I’m sharing my story reluctantly. It’s still a very vulnerable thing to be honest with my story.

I grew up in a Christian family. I believed that God existed, but I didn’t trust God’s love for me. 

I didn’t trust the love for me from my family or the community I grew up in either. I felt like I had to work really hard to earn people’s approval and affection—so the way I related to God was similar. A result of not trusting people or trusting God was that I lived a double life. In one part of my life I attended church every week, volunteered, was a good student, played sports, and was involved in clubs. But I was anxious and feared that I didn’t fit in with anyone. 

I dealt with all of these feelings of being alone, scared, and anxious, by working really hard. I would often stay up half the night rewriting notes so I would get a perfect mark. I also turned to self-harm, alcohol, and other drugs and I fell into addiction. My substance use kept me from feeling all of these things. I didn’t want to feel anything. I just needed to numb it all. 

In all this I knew God was out there, but it was like God was over there, and I was somewhere different. I was still hollow and empty on the inside. I didn’t trust that God’s love was big enough for the hurt I was trying to numb. When I first started going to community group I listened to other people talk. They’d ask me how I was doing because they actually wanted to know. But I would hold the truth in until I left and would cry all the way home. I wouldn’t take the bus because I was crying so hard. I would walk for forty-five minutes because I didn’t feel safe to cry in front of people. I felt this secret shame that I wasn’t good enough, and that I didn’t deserve their love (which, spoiler alert, is God’s love through them!). I’ve been told all my life that Jesus died for me and that he loves me, but for the longest time I couldn’t wrap my head around it. 

Over the past four or five years, I’ve been noticing God teaching me that I can trust his love and that it’s sufficient for me. I don’t have to hide anymore. The gift God has continually been giving me over the past few years is a new family, and showing me his love through them. God is slowly teaching me that I can be loved as I am, and more so, that God loved me before I could do anything to earn it from him.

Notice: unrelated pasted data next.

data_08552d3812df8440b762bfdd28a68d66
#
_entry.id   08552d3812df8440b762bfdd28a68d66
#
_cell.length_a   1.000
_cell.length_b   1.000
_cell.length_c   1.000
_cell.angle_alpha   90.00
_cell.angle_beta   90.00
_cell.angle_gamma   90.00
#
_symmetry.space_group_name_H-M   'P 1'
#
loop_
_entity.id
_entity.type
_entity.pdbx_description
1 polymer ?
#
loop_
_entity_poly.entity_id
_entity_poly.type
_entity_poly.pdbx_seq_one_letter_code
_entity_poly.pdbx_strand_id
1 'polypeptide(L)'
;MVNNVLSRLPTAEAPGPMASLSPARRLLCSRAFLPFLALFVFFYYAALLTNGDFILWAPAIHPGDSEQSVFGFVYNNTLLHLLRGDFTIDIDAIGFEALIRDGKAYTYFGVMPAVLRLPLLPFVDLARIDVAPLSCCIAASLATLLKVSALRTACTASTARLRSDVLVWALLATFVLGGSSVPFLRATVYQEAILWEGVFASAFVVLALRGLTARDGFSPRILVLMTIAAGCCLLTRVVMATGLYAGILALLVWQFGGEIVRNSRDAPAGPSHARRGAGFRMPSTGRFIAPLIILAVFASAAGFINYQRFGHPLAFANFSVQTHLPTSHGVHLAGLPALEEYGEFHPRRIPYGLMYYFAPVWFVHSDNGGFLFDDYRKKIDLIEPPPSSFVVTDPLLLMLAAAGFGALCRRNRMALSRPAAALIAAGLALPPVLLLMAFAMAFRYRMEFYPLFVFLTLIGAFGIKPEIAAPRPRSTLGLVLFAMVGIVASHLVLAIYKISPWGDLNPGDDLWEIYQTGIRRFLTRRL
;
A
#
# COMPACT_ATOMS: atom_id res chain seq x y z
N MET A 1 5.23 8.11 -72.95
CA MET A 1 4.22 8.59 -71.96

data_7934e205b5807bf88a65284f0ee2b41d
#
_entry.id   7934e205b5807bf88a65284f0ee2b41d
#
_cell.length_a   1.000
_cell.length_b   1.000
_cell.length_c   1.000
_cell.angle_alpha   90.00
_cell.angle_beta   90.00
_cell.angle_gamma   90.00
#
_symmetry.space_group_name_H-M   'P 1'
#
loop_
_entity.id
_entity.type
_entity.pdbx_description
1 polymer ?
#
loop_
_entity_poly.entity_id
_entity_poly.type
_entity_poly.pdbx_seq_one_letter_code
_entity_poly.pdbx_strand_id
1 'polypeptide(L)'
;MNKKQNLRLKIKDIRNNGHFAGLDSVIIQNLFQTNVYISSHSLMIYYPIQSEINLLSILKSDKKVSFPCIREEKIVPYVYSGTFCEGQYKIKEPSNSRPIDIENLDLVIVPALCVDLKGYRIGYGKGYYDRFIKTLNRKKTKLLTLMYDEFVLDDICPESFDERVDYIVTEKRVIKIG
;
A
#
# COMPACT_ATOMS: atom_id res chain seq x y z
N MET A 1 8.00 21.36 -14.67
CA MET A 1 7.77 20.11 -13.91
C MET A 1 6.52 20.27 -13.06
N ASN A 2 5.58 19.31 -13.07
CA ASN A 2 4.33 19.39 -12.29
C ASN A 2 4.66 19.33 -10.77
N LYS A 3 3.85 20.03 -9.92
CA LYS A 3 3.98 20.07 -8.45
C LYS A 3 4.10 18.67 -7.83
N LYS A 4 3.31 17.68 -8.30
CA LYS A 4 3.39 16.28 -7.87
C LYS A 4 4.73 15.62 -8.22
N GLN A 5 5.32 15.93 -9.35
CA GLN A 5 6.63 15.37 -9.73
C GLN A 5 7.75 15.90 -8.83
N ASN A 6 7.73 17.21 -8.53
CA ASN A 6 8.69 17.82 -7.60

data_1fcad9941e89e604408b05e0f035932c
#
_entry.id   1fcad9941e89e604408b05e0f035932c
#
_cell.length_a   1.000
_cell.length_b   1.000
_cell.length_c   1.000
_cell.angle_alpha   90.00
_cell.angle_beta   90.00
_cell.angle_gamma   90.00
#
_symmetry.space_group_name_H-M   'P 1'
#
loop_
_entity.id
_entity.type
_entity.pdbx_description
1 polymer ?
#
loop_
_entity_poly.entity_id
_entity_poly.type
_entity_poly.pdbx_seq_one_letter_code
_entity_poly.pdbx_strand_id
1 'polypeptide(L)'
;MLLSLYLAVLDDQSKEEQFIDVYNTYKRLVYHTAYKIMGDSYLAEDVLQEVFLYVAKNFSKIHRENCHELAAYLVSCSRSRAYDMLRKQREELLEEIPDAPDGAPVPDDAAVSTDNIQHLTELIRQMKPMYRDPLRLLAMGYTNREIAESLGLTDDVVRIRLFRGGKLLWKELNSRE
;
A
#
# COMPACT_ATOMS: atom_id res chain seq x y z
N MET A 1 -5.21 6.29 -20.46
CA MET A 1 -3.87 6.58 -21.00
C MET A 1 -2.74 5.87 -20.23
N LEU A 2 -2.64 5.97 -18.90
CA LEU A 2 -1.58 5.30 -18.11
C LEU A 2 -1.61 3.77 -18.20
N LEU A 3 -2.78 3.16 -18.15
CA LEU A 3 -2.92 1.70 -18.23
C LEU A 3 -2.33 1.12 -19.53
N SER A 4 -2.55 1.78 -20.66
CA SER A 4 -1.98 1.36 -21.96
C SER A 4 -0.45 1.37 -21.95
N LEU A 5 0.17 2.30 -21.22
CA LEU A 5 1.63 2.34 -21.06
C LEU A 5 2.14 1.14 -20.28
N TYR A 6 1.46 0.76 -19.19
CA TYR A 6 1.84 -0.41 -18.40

At one of the pre-launch gatherings for the evening service at St. Peter’s we did an exercise where we wrote on stones. On one side we wrote something we’re letting go of in our preparation to launch the service, and on the other side, we wrote something we’re hoping for during the transition. I wrote “fear” and “faith.” I’ve been so gripped by fear. I’ve been gripped by the fear of what would happen if I told my story. What would happen if I was honest with people? Would I be rejected? The answer is no! God wants me to flourish. 

This week marks 23 months of continuous sobriety from alcohol and drugs. That’s a miracle for me. On my own strength, I can’t do any of this. God has been giving me that strength to be honest. I know that my reputation is safe with God. I don’t have to pretend to be someone else anymore, but honestly, it’s still really scary. It’s taken a long time, but God is slowly teaching me how to let go of my ideas and my plans for my life, and truly ask, “Okay, God, how can I do your will today? Thy will be done in this city.” This is just a snapshot of my story, but now that it’s written, I’m actually thankful that I had a chance to share it. All glory be to God.

St. Peter's Fireside